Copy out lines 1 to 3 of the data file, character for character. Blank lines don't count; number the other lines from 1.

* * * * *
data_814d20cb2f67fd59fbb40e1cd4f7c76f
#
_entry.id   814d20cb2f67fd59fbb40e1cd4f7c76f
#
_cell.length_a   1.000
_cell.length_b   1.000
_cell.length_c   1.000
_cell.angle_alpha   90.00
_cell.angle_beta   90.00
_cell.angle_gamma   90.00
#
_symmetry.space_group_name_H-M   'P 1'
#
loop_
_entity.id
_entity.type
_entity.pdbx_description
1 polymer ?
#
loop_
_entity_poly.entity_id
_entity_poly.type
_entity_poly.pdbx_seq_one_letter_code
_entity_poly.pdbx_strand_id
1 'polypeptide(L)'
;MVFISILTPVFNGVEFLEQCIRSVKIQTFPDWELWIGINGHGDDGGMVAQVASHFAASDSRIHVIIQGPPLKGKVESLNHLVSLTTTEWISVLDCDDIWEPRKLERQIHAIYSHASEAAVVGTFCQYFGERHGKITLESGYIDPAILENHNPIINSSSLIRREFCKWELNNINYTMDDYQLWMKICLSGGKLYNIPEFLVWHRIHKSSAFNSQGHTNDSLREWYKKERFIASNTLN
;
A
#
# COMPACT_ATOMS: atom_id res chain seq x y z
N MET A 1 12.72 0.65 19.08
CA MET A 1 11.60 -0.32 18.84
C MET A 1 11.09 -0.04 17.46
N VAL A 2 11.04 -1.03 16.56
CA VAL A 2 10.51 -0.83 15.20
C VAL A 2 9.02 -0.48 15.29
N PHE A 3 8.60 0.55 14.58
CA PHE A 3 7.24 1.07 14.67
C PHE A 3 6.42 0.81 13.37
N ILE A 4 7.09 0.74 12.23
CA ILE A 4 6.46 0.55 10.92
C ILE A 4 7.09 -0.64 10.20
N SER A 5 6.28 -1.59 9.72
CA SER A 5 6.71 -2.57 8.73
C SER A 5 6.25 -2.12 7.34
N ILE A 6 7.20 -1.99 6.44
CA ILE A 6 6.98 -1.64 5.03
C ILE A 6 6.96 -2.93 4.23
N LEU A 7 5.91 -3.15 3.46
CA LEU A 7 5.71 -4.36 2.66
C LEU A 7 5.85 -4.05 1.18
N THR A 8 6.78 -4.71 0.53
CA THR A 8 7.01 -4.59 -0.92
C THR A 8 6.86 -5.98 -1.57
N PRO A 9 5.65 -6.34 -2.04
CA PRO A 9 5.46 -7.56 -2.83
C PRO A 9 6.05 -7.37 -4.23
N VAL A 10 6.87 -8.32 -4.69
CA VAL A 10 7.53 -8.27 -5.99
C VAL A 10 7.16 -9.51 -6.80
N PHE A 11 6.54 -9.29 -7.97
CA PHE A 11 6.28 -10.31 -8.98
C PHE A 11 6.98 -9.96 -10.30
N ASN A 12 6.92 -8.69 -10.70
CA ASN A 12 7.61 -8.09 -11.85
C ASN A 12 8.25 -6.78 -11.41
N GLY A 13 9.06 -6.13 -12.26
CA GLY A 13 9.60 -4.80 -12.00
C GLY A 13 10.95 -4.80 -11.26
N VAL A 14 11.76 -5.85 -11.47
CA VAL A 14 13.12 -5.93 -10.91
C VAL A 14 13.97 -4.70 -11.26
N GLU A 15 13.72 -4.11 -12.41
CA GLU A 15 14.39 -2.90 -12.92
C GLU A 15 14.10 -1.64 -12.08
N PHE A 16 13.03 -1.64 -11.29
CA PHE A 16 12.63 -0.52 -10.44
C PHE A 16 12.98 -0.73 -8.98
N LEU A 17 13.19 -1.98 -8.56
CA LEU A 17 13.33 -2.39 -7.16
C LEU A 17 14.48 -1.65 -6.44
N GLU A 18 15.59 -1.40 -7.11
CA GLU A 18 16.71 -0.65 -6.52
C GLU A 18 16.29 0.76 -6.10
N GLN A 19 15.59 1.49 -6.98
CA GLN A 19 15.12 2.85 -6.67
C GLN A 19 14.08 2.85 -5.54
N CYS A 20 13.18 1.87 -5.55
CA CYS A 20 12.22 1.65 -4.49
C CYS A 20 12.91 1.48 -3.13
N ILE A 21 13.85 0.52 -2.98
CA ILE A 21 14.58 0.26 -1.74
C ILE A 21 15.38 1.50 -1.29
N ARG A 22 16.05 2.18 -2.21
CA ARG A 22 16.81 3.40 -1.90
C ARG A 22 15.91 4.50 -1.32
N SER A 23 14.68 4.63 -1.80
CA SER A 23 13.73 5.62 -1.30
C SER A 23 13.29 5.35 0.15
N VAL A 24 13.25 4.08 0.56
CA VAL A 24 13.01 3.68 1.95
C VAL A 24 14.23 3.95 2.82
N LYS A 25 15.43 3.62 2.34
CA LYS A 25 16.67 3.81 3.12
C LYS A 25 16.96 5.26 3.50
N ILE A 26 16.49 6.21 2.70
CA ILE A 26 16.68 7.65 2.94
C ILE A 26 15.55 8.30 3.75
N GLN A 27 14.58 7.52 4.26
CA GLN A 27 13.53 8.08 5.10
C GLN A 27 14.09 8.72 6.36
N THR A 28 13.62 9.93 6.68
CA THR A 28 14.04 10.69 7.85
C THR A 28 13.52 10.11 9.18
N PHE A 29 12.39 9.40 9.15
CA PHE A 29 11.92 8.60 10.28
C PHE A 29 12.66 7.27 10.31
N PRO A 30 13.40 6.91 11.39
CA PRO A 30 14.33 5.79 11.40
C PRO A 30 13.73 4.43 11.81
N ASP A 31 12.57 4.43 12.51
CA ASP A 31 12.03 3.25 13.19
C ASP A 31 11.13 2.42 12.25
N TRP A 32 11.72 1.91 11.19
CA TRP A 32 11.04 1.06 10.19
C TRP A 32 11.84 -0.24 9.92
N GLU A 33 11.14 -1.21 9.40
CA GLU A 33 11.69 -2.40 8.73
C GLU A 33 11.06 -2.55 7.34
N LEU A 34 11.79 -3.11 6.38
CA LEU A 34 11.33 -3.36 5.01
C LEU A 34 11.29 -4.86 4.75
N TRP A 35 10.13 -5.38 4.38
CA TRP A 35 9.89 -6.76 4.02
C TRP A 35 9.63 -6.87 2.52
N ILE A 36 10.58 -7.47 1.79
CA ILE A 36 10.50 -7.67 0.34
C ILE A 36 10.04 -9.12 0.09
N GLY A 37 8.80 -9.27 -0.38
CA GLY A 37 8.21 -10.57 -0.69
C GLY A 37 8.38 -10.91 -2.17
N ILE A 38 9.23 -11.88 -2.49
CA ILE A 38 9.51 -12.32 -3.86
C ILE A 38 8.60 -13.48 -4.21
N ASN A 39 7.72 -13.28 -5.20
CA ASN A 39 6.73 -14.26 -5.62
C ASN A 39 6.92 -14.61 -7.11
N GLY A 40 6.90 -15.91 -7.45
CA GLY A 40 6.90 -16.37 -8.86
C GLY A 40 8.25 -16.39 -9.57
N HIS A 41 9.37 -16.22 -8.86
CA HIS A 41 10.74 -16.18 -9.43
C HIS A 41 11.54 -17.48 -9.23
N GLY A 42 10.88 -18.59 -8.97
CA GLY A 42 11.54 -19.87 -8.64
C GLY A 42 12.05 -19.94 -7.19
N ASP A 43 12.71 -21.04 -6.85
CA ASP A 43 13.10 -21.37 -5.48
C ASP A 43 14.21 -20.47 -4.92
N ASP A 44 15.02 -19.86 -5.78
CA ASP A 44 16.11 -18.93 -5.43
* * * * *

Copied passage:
data_814d20cb2f67fd59fbb40e1cd4f7c76f
#
_entry.id   814d20cb2f67fd59fbb40e1cd4f7c76f